Here in the Pacific Northwest, dark and gloomy weather is the norm throughout the winter (and sometimes fall and spring, too!) If you notice your mood takes a dip during the colder months, here are some things you can do to help brighten your outlook and improve your energy levels.

1. Soak up natural light

With shorter daylight hours and cloudy skies, seeking out sunshine can sometimes feel impossible during the wintertime. During daylight hours, try to expose yourself to as much sunlight as possible: open the curtains, sit next to a window, and bundle yourself up for a quick lunchtime walk, when natural light is at its maximum.

2.  Get outside — even in the drizzle!

Rain in the forecast? Even if the weather isn’t ideal, going for a quick walk outside each day will invigorate you and boost your mood. Investing in proper gear (waterproof shoes and a durable rain jacket or umbrella) will give you the freedom to spend time outdoors in any conditions. Create a habit by finding a realistic way to incorporate it into your daily routine, and start small: even just a few minutes will help!

3. Make your home cozy and bright

Create a comforting ritual when you arrive home each dark winter evening. This could include changing into comfortable clothes and slippers, lighting candles, turning on upbeat music, or even taking a warm bath. These habits will signal your brain to relax at the end of a long day, and help create a more positive mindset.

4. Maximize your sleep time

Light shining from your phone, computer, or TV screens can interfere with your brain’s production of sleep hormones. Try setting boundaries for your screen time, especially in the evenings: you might consider a cutoff time at least one hour before bedtime when you put your phone away to charge for the night (in a separate room!). Keep your sleep and wake times regular, avoid caffeine after lunchtime, and make your bedroom comfortable and dark to help improve your sleep quality. If racing thoughts are keeping you awake, talk to a therapist to discuss stress reduction strategies.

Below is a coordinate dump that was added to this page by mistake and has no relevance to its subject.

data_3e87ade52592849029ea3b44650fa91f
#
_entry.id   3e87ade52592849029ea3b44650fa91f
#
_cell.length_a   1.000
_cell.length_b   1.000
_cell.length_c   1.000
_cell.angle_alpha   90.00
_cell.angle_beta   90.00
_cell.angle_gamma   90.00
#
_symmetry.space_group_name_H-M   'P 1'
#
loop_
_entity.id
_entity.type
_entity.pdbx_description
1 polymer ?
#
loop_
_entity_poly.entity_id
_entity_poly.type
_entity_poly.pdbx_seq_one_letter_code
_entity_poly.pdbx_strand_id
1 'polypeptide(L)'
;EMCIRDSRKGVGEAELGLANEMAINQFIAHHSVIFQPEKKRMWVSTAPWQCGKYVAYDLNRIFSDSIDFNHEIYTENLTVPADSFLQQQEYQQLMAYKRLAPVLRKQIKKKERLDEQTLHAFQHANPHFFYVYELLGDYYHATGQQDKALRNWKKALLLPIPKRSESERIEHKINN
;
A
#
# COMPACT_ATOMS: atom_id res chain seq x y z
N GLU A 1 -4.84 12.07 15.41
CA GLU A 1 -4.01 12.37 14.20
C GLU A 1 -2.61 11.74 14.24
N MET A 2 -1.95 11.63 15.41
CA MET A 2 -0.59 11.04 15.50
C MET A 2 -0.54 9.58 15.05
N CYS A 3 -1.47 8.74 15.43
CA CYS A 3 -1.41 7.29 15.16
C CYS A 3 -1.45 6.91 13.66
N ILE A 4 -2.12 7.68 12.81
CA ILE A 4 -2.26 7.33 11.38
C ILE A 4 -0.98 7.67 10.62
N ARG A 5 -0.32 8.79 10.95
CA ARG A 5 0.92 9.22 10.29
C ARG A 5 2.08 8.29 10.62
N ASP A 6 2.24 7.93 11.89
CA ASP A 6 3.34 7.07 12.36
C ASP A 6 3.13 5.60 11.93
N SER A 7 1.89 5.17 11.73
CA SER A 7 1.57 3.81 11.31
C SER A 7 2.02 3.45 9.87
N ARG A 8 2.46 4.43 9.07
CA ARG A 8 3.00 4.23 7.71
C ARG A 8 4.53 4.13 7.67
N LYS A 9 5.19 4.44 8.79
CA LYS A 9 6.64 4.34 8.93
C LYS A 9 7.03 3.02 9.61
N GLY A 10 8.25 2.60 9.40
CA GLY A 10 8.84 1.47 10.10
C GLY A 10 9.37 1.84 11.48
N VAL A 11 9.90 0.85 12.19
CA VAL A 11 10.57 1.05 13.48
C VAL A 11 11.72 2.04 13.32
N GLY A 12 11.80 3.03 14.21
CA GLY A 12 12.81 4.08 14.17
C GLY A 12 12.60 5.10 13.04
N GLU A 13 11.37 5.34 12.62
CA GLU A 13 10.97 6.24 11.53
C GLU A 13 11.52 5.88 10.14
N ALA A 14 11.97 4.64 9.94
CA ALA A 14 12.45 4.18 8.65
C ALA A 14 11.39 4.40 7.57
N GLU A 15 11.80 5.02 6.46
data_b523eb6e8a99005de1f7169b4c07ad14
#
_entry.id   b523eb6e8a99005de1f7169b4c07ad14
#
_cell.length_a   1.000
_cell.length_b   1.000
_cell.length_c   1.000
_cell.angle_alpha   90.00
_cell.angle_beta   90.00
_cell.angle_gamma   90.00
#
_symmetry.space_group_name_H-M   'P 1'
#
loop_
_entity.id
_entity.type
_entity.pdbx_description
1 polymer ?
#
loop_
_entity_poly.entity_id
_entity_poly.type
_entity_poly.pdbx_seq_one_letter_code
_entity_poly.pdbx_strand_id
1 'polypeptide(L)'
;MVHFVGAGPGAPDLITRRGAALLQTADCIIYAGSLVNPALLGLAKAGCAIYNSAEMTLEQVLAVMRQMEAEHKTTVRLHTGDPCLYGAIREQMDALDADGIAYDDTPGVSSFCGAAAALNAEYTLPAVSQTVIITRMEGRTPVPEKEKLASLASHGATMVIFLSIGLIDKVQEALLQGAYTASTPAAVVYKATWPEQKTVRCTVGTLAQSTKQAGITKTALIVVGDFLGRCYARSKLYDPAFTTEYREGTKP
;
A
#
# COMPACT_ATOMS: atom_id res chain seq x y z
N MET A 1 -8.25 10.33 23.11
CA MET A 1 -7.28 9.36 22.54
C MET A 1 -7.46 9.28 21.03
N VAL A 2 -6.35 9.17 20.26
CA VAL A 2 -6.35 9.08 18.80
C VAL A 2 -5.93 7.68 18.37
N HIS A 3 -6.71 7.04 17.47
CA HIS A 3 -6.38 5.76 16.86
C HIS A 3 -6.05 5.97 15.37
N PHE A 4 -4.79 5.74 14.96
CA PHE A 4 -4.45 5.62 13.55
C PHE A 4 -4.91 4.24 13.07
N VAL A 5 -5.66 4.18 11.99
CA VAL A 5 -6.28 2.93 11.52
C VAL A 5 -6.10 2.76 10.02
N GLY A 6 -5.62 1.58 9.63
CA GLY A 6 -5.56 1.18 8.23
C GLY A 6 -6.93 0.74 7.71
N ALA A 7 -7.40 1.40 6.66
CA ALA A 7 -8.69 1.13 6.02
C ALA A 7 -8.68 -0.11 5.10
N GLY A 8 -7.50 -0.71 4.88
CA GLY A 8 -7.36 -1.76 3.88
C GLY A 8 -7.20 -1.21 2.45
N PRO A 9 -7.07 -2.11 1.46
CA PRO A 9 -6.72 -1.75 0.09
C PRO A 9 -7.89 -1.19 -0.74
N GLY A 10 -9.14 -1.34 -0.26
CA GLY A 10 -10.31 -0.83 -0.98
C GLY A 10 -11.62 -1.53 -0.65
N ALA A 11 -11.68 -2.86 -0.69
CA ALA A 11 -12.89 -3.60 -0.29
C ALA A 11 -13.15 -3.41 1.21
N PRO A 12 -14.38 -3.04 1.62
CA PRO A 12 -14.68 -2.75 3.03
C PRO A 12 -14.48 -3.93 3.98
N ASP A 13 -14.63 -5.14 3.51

5. Plan uplifting activities

After the holiday season has come and gone, the winter months can drag on in a dark and monotonous way. Break up your normal routines by trying something new and exciting: it could be anything from starting a new hobby to planning a vacation. Volunteering in your local community is a perfect way to lift your spirits through serving others, and it’s free!

6. Consider trying bright light therapy

Studies have shown that using a bright white phototherapy lamp daily is often effective for improving winter mood. The most common recommendation is to use a 10,000 lux lamp for 30 minutes each morning. Another option is to use a dawn simulation lamp to wake you up in the morning: this has also shown good results in clinical trials. It’s important to note, however, that these interventions should be attempted under supervision of a mental health provider: phototherapy can interact with certain medications and mental health disorders, so it’s best to have a professional to check in with regarding this treatment plan.

Some people have a more severe version of the winter blues called Seasonal Affective Disorder (SAD). If you feel down, hopeless, or irritable much of the time, or if you no longer enjoy your favorite activities, make sure to talk to a therapist or mental health provider right away to get appropriate treatment. 

Whether it’s a case of the winter blues or something more serious, get in touch with us today to make a personalized plan to improve your mental health. You can call 503-610-2044 or contact us online to schedule an appointment. 

Wishing you a bright and healthy New Year!

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Avery D. Seasonal Affective Disorder: Treatment. In: Post T, ed. UpToDate. Waltham, Mass.: UpToDate; 2017. Accessed December 10, 2018. 

Melrose S. Seasonal Affective Disorder: An Overview of Assessment and Treatment Approaches. Depress Res Treat. 2015;2015:178564.